Saturday, March 1, 2008

DMZ

This is one of the tours that everyone says you need to do before leaving Korea.  No kids allowed, so I knew there was NO way we were going to get my mom to leave her granddaughter for a whole day.  She had her favorite day of this vacation....a day home alone with Adeline all to herself.

The DMZ (demilitarized zone) is the 4km-wide zone that divides North and South Korea.  As part of the tour, we visited the Joint Security Area (JSA), the area with the infamous slab of concrete, 18 inches wide, between the Koreas, with opposing soldiers staring at each other across the line.  The picture below was taken while facing across the concrete slab (not visible) into the North Korean side.  A PRK (People's Republic of Korea...North Korea) soldier is watching us from the portico of the white marble building.


Standing with a Republic of Korea (ROK - South Korea) soldier.  The tallest soldiers in the ROK army, and all black belts in Tae Kwan Do, are specially chosen to police the JSA.  This picture was snapped just before the soldier wrapped us all in a loving bear hug of international solidarity, planting a kiss on dad's cheek.  Just kidding.


This is our vista from a security checkpoint, across the DMZ, to the North Korean village of Gijeong-dong, or what is known in the West as Propaganda Village.  Huge speakers used to broadcast propaganda across the DMZ, telling of the "people's paradise."  These are no longer in use, but this gave the village is popular name.  The village is abandoned, manned only by a skeleton crew which turns some of the lights on at night to make it seem inhabited.  The flag pole in the foreground is the tallest in the world, flying a PRK flag that is 31 meters long and weighing 600 pounds.


A PRK security tower at the JSA.  PRK soldiers are inside watching us.  Our US Army guide told us at least three times before stepping outside that gestures of any kind, especially international gestures of...er...defiance, were strictly prohibited.  So we just looked and smiled.


At DMZ Tunnel #3.  This was discovered in 1978 (or so), the 3rd such tunnel discovered accidentally by South Korean authorities.  PRK soldiers tunneled to within 30 or so kilometers of Seoul before the tunnel was discovered.  It was made to ferry 30,000 PRK soldiers into South Korea in 1 hour.  Now it is a tourist attraction.  This picture was taken before we descended into the tunnel.  Pictures were not allowed in the tunnel itself.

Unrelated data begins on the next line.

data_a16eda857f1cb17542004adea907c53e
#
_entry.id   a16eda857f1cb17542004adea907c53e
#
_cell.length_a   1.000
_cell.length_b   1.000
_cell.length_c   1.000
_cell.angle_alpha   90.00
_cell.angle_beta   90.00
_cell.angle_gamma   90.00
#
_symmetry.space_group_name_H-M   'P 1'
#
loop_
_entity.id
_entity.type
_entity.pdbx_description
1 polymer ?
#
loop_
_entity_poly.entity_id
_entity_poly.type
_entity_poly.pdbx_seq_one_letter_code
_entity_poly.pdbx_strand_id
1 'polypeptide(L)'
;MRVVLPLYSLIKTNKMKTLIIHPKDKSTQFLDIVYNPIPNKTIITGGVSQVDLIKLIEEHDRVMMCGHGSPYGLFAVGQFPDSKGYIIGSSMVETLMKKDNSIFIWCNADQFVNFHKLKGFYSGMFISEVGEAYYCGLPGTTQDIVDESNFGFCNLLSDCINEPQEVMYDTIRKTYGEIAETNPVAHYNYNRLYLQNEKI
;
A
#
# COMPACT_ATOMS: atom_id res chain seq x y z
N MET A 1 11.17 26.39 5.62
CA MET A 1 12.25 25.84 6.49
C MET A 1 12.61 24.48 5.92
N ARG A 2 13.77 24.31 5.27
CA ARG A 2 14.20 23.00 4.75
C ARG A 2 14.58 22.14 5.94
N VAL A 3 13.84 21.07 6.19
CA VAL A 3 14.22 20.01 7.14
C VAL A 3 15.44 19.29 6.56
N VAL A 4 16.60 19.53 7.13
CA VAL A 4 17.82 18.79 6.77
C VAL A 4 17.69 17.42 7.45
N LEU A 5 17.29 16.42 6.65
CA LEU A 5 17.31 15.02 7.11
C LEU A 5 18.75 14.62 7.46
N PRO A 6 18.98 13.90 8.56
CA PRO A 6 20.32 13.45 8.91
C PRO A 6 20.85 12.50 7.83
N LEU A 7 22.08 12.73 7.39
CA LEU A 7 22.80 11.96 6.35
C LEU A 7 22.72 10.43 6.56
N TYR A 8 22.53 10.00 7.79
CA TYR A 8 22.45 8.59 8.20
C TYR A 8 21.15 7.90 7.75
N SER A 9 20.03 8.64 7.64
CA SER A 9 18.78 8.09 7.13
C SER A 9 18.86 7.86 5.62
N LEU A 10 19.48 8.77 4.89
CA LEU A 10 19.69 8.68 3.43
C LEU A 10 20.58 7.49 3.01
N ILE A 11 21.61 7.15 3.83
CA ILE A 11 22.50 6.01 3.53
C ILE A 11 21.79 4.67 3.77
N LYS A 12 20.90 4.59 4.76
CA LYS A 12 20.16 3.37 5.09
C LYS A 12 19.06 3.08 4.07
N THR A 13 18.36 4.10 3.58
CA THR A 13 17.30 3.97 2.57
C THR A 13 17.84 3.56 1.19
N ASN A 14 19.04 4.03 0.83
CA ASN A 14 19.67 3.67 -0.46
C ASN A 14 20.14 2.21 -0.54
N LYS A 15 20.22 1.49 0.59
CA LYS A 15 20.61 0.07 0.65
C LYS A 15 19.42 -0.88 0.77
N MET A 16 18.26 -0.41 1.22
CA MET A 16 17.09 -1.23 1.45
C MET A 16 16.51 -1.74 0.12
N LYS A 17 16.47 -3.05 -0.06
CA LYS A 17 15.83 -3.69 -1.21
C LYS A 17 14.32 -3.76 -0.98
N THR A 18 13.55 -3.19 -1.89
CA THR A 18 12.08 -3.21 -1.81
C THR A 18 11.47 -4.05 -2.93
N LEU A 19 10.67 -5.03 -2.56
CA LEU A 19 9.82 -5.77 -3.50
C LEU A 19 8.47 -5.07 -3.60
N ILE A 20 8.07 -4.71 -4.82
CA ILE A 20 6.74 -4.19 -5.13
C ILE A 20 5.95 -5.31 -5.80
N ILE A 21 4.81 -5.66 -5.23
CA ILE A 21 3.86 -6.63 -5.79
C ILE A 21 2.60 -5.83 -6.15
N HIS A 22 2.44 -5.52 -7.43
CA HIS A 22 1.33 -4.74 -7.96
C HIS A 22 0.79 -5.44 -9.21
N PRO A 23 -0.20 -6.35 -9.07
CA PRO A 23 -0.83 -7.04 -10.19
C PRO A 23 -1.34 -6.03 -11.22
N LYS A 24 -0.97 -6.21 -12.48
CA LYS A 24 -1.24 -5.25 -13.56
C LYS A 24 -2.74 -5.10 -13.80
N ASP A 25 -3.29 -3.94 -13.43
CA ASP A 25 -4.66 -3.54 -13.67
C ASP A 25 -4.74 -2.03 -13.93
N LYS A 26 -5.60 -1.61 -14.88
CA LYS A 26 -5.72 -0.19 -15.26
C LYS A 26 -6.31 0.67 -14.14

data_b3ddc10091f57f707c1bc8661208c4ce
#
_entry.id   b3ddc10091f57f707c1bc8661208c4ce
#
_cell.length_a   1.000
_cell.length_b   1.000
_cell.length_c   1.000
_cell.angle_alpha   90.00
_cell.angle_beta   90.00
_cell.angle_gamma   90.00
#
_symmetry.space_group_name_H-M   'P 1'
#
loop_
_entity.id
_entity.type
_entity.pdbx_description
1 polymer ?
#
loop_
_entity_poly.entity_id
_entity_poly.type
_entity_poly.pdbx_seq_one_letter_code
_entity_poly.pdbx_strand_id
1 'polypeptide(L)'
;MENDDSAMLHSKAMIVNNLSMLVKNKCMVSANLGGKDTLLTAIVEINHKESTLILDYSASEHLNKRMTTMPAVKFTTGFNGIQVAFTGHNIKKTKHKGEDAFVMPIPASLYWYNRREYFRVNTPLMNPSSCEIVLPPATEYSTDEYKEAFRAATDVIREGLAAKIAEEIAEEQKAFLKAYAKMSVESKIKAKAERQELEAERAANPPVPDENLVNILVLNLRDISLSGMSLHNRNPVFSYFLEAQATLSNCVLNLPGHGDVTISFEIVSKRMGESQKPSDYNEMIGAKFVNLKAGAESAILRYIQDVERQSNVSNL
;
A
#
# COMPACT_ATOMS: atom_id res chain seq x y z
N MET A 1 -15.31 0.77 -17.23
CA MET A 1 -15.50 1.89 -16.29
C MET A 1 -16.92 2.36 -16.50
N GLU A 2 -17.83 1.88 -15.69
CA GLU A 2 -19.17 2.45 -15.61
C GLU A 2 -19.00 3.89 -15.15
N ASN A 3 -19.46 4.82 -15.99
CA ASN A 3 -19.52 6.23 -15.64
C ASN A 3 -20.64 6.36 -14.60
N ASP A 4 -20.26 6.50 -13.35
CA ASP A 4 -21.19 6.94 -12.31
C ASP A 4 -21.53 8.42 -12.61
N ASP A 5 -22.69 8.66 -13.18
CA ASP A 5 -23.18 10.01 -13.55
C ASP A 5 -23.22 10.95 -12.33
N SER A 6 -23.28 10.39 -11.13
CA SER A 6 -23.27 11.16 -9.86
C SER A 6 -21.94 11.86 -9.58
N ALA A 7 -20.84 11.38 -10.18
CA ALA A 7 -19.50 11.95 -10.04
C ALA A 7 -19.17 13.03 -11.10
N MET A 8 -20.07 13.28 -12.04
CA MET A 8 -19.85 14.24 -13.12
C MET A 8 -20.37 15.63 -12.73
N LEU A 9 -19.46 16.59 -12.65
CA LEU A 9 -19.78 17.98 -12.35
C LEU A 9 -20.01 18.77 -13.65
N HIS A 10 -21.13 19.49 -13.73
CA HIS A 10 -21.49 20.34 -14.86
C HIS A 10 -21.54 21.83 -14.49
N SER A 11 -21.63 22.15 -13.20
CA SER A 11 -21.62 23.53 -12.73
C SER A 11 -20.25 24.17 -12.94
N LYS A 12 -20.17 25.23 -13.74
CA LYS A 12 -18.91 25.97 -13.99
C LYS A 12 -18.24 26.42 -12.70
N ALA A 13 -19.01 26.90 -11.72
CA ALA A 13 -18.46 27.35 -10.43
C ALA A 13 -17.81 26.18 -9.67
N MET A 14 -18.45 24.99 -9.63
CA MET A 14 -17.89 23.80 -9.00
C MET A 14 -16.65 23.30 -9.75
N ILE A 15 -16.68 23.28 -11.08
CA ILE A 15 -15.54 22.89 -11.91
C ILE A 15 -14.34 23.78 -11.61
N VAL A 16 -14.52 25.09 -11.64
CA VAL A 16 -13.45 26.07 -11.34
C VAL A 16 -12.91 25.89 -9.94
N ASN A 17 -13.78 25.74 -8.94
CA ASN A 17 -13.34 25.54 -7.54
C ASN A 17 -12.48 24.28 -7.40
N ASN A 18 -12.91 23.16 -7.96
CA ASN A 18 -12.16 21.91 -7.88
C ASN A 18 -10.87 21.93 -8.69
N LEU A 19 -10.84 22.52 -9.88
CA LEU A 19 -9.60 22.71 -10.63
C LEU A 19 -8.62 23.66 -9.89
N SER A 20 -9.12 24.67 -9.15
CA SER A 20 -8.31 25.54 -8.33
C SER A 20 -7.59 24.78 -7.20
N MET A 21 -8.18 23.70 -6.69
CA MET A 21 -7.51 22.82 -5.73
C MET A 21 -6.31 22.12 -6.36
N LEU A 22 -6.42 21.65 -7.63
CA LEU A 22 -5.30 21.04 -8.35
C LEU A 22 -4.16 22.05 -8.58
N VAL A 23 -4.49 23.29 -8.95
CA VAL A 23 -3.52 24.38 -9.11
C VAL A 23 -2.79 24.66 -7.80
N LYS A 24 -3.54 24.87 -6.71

A sculpture depicting the desire of both Koreas for re-unification.  

9 comments:

Mari said...

What an interesting but sad place to visit. I love the sculpture.

Kristen said...

What an interesting tour! Thanks for sharing all the photos. I am sure your mom had a great day lovin' on Adeline. My mom would be exactly the same way - give me the baby (or kids) and you go do your thing :o)

Ruthie said...

You got to see some things on your DMZ tour that we missed (the tunnel and the sculpture) but we have almost identical pictures of looking across the blue buildings into NK, and with the ROK soldier.

I bet your mom and Adeline had fun together! You will be sad when they go home...

Musicaljean said...

What an INTERESTING post! I feel like I've just had a social studies lesson!

Momma Roar said...

Thanks for sharing this - T and I both enjoyed it.

That tunnel was amazing - they just accidentally discovered it? WOW!

krista winkler said...

Great pictures--bet we can't fully imagine how much the North and South Korean's lives are world's apart. I especially liked the sculpture picture with the studly men...er hem! :-P

Mary@notbefore7 said...

Finally poking my head back into the blog world...catching up.

WOW! Looks like you have been having fun with your parents. Loving the pics.

This looks like an interesting and yet sad trip. The tunnel story was wild. Glad you had sitters for a day so you two could go!

Musicaljean said...

That header picture is so adorable. You'd better watch it - I just might snatch her right out of that header and keep her!

Dave and Jenni said...

This is really fascinating - thanks for sharing.